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People v. Kraman

OPINION FILED MAY 15, 1981.

THE PEOPLE OF THE STATE OF ILLINOIS, PLAINTIFF-APPELLEE,

v.

RANDALL KRAMAN, DEFENDANT-APPELLANT.



APPEAL from the Circuit Court of Cook County; the Hon. EDWARD M. FIALA, Judge, presiding.

MR. JUSTICE WILSON DELIVERED THE OPINION OF THE COURT:

Following a jury trial, defendant was convicted of murder and sentenced to a term of imprisonment of 14 to 20 years. On appeal, he argues that (1) statements allegedly made by him were obtained from him in violation of his fourth, fifth and sixth amendment rights; (2) the court erred in denying a motion for a mistrial after prosecutorial comments; (3) the court abused its discretion in refusing to fulfill a jury request for transcripts; (4) the court erred in refusing to give a jury instruction; and (5) the juvenile court erred in waiving its jurisdiction over defendant. We affirm. The pertinent facts follow.

At the hearing on the State's motion to permit prosecution of defendant because of his age under the criminal laws, Officer Donald Janke testified that at approximately 7 a.m. on November 7, 1977, he proceeded to Madison School where he spoke with the custodian. He was directed to the place where the custodian discovered the body of Andrea Sax. He observed the body in the bushes but did not see any signs of a struggle, or blood in the vicinity.

Officer John Ryan testified that when he arrived at the scene he observed the body lying near some bushes. On the south side of the building, the officers found tire tracks, a knife, a purse and several personal belongings of the victim.

At 7 p.m. on November 7, 1977, he was present in the police station when defendant was being fingerprinted. He did not say anything to defendant but defendant said to him: "What would you do with a kid that's as f____d up as me?" He later overheard defendant tell the officer who was fingerprinting him that she was evil and that someone had to do it.

Dr. Robert Stein testified that he performed an autopsy on the body of Andrea Sax on November 7, 1977. The cause of death was stab wounds to the neck and chest with perforation and laceration of the carotid artery and the aorta. He found 24 incised wounds on the head, neck, shoulder, chest and back, of which he identified 6 as stab wounds.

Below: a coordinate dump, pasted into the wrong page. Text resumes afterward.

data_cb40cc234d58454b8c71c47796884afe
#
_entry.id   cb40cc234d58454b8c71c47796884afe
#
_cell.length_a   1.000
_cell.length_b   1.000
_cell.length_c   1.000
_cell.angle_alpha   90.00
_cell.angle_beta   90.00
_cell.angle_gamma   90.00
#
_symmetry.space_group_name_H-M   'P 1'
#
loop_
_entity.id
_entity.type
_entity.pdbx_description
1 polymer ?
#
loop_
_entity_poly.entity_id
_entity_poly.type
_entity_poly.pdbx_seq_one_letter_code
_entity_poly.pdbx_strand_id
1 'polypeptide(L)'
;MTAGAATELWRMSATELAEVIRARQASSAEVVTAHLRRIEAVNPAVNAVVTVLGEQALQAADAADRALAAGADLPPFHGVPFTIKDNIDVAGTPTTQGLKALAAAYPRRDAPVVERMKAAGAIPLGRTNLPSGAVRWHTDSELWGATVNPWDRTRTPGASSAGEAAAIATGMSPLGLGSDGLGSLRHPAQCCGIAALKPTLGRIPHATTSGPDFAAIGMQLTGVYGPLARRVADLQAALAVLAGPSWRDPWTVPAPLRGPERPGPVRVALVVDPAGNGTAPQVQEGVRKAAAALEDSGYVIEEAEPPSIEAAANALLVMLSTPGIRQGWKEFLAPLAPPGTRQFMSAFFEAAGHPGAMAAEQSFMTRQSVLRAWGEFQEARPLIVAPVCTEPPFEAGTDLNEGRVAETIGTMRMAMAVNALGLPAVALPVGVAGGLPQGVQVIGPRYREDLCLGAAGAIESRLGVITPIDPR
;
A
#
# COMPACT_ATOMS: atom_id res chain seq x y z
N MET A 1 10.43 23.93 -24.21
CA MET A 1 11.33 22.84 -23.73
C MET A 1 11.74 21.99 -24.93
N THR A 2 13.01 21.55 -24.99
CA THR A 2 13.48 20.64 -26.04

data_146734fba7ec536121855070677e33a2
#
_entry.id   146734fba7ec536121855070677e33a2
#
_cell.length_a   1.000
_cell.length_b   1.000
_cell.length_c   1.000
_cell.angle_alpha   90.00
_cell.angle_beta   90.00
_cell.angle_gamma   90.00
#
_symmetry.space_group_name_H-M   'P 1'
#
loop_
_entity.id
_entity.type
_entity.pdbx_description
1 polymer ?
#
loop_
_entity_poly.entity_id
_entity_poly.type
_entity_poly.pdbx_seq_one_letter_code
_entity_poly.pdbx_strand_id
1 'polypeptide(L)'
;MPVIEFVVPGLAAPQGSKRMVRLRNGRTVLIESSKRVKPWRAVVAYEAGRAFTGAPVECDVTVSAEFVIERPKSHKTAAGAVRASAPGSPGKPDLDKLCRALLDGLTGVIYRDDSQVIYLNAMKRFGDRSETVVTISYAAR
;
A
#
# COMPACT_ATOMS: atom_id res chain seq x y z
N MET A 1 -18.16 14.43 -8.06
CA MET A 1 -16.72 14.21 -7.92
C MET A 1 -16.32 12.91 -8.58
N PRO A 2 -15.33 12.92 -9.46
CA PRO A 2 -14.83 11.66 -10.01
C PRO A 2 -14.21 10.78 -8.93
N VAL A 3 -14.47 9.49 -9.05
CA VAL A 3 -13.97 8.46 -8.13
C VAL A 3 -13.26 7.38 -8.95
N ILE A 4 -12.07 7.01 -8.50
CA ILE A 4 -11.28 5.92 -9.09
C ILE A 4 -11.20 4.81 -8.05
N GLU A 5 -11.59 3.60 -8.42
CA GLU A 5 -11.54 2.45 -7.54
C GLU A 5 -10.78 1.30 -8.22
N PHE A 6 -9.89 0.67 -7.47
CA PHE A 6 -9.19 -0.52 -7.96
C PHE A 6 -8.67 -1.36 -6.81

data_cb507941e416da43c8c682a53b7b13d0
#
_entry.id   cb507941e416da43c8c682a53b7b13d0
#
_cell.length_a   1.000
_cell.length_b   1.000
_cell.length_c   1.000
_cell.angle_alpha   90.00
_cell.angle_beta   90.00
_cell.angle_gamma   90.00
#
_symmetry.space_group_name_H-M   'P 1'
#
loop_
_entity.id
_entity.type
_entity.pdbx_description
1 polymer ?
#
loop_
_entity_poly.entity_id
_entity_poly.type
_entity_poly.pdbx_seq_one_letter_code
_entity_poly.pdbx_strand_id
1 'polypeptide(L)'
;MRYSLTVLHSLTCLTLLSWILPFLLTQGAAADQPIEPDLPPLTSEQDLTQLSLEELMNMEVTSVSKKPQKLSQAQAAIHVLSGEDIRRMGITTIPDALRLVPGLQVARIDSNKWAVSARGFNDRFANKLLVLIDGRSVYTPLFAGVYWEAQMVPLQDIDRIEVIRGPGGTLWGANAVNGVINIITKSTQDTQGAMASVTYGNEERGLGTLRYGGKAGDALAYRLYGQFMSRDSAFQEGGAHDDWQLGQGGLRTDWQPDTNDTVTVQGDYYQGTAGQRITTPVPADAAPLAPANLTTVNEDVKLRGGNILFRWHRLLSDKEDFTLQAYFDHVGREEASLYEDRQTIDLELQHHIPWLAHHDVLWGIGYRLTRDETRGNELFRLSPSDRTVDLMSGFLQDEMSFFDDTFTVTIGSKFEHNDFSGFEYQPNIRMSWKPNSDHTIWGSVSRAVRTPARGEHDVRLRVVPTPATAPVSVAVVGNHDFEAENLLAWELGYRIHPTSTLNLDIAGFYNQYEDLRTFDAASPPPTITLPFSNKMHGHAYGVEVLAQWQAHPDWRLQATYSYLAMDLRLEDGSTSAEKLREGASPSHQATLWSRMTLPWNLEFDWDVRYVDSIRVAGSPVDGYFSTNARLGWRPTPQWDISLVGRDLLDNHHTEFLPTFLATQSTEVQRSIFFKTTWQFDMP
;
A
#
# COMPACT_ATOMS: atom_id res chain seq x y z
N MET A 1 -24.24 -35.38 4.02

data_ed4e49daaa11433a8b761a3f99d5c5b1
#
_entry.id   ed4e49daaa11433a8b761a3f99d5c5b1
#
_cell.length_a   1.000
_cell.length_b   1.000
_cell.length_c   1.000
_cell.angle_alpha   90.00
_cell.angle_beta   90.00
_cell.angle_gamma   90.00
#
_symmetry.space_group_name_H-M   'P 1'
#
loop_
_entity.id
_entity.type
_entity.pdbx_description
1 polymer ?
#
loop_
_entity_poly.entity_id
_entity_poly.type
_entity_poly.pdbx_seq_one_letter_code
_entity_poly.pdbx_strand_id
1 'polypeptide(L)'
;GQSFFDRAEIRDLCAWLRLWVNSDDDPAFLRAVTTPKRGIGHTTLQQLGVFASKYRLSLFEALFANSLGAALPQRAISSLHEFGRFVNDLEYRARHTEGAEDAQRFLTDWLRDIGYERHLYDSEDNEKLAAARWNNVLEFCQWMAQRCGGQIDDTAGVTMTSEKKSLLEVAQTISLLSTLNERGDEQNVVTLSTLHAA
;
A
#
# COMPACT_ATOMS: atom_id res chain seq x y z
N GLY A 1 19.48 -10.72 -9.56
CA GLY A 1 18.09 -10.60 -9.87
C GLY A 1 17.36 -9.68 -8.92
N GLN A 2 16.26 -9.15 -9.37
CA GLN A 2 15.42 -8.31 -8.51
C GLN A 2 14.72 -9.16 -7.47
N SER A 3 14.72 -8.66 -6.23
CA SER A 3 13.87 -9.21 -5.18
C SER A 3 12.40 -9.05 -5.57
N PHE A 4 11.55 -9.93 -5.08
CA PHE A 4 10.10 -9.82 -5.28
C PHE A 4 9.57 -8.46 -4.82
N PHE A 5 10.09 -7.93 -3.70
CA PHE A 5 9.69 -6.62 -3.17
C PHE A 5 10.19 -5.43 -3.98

Officer William Zerfass testified that he is a juvenile officer with the Skokie Police Department. On November 7, 1977 he first went to the scene where the body was found and then to the area where the victim's car was located. Several police officers and four young people, whom he identified as Laura King, David Gerber, Julie Derichs and defendant were present. These young people accompanied him to the police station, where he spoke with them individually.

King told Zerfass that on the morning of November 7, 1977, she was late for school because defendant failed to appear at the place where they normally met to walk to school. She walked to defendant's house and they walked to school. On the way, he pointed out a car belonging to Andrea. At school, she, defendant, Derichs and Gerber met in the cafeteria and discussed the disappearance of Andrea, whereupon defendant commented that he thought that he had observed her car parked on a side street enroute to school. They encountered a police car after leaving the school and directed the officer to where the police found Andrea's car.

Zerfass interviewed defendant, who told him that the last time he saw Andrea was on November 6, 1977, as he and Tony Genc were riding their bicycles. They conversed with Andrea in front of her house and then the three of them decided to go for a ride in Andrea's car. They drove around for an hour and returned to Andrea's house, where he and Tony picked up their bicycles and departed.

At 9 p.m. that evening, defendant received a telephone call from Andrea. She was upset and wanted to come and speak with him. When she did not appear, he telephoned Mrs. Sax at 10 or 10:15 p.m. and told her that Andrea never showed up. He made another telephone call and then left to meet Tony Genc.

Officer Zerfass noticed blood stains on defendant's pants. Defendant stated that the pants belonged to David King and he agreed to turn them over to the police.

Ramazon "Tony" Genc was brought to the station and interviewed by Detective Dennis Degelmann, who informed Zerfass of the contents of their conversation. Genc denied being with defendant or Andrea on November 6, 1977, and claimed that he had spent the evening with Howard Getner from 6:30 to 11 p.m. He further denied knowing defendant and claimed that he had been staying in Room 221 of the Holiday Inn. The officers checked the hotel and found that Genc was not staying there, whereupon they brought defendant back to the station to identify Genc.